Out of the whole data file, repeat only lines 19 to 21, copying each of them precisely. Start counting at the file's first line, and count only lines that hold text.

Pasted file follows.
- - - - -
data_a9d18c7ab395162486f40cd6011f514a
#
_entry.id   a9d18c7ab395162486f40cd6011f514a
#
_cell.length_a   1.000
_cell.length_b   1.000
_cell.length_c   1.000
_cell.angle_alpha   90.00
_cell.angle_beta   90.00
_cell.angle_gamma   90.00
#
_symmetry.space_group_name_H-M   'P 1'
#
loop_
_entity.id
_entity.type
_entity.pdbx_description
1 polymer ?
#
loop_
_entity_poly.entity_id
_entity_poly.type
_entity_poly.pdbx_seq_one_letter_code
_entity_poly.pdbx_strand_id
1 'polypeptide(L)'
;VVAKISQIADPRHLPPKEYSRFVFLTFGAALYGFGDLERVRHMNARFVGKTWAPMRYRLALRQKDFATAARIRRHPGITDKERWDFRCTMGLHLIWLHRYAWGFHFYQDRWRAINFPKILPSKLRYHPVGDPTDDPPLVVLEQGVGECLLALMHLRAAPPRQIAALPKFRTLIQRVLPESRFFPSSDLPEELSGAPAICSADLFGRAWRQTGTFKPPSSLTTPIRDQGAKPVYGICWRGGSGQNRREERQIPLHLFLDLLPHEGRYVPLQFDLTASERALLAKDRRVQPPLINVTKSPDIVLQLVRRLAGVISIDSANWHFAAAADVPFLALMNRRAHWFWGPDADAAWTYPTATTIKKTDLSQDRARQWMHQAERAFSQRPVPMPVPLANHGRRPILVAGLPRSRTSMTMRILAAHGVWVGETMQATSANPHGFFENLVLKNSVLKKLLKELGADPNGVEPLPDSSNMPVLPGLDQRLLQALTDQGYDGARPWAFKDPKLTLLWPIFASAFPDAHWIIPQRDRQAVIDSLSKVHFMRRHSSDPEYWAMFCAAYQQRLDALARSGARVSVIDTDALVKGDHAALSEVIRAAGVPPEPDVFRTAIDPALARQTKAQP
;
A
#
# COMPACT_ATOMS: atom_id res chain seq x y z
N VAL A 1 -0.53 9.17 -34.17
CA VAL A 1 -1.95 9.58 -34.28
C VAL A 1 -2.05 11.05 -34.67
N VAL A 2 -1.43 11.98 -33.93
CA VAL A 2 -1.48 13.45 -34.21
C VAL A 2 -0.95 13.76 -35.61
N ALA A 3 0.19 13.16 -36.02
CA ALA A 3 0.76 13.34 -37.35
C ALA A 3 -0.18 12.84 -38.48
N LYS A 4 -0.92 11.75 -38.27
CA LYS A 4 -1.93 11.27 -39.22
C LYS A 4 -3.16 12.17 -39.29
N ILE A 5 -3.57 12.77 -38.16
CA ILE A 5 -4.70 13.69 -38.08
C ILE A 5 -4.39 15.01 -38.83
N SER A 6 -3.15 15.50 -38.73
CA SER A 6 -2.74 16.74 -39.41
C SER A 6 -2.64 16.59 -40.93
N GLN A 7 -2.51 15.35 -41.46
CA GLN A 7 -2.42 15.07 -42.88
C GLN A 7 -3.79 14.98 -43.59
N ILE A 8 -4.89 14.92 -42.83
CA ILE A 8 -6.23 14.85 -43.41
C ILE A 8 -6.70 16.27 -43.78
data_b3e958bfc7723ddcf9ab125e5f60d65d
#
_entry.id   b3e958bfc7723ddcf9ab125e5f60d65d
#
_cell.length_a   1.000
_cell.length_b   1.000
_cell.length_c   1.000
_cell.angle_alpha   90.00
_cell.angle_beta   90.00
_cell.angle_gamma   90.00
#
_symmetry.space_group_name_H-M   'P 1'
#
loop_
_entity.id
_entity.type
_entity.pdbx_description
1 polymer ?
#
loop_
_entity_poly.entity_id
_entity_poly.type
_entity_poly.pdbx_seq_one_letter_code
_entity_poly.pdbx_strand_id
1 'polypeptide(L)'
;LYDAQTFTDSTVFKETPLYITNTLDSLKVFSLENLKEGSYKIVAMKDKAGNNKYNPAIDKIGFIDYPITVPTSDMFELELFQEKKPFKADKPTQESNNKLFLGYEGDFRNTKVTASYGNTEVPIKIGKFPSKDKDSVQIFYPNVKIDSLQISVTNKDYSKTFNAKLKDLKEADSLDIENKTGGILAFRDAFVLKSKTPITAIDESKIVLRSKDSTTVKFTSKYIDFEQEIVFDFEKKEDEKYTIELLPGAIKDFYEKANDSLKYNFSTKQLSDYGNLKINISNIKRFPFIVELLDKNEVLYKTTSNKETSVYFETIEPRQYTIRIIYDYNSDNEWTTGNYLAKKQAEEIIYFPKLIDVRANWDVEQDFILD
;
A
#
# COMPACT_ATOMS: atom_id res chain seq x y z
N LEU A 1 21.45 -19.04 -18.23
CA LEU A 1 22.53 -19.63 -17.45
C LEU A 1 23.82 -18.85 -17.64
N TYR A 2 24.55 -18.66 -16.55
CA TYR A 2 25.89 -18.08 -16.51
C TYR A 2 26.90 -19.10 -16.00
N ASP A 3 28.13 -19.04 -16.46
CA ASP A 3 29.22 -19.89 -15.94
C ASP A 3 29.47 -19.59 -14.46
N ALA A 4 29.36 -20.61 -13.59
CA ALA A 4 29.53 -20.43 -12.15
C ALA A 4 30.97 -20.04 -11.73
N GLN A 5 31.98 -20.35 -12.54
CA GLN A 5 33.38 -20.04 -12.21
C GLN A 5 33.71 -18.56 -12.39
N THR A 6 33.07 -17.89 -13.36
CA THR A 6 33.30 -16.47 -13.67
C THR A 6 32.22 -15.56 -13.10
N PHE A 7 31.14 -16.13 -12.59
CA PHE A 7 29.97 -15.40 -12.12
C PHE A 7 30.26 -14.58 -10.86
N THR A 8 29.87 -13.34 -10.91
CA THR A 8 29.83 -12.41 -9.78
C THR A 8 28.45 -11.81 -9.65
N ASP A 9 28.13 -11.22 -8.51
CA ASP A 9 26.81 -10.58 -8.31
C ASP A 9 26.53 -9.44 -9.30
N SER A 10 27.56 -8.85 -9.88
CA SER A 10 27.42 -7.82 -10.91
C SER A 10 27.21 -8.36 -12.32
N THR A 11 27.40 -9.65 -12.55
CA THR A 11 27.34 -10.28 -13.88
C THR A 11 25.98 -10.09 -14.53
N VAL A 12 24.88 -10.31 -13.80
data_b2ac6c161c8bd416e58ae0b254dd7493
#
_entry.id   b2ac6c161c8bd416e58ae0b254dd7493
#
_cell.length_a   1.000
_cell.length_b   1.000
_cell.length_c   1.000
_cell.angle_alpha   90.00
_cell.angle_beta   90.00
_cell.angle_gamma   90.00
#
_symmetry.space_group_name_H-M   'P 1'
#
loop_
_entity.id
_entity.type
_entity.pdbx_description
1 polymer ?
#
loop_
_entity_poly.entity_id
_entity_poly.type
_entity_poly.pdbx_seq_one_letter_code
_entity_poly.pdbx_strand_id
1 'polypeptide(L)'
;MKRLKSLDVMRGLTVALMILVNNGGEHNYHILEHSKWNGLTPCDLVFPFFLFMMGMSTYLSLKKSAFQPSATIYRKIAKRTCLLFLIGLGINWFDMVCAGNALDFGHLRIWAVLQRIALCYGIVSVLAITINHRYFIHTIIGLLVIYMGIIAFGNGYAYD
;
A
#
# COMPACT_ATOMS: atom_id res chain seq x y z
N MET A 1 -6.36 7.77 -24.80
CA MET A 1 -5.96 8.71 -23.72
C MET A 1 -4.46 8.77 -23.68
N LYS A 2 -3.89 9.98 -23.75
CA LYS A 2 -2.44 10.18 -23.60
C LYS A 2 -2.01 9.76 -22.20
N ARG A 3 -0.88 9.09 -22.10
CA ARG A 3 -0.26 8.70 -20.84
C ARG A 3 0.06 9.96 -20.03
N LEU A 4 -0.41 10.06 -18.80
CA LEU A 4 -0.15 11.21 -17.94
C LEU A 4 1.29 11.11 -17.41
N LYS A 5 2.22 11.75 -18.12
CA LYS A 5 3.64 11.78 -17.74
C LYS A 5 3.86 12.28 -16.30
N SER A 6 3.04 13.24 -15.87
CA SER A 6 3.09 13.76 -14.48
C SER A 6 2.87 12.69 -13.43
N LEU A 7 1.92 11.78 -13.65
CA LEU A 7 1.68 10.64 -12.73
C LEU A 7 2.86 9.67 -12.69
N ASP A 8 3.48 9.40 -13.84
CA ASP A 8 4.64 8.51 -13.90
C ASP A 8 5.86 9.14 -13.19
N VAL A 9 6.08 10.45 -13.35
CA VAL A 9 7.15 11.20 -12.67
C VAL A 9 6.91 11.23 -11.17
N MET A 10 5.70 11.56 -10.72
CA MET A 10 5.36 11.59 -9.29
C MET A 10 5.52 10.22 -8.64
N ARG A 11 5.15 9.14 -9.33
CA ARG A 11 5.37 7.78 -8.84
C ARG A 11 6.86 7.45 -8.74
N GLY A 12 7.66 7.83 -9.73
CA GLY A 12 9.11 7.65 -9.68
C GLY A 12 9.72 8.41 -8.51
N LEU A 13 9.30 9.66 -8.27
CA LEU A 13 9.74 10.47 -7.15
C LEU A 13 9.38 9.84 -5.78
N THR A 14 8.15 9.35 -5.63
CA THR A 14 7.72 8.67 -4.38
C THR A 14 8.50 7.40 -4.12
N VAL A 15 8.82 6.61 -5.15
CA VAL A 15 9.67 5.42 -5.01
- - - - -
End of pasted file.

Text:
#
loop_
_entity_poly.entity_id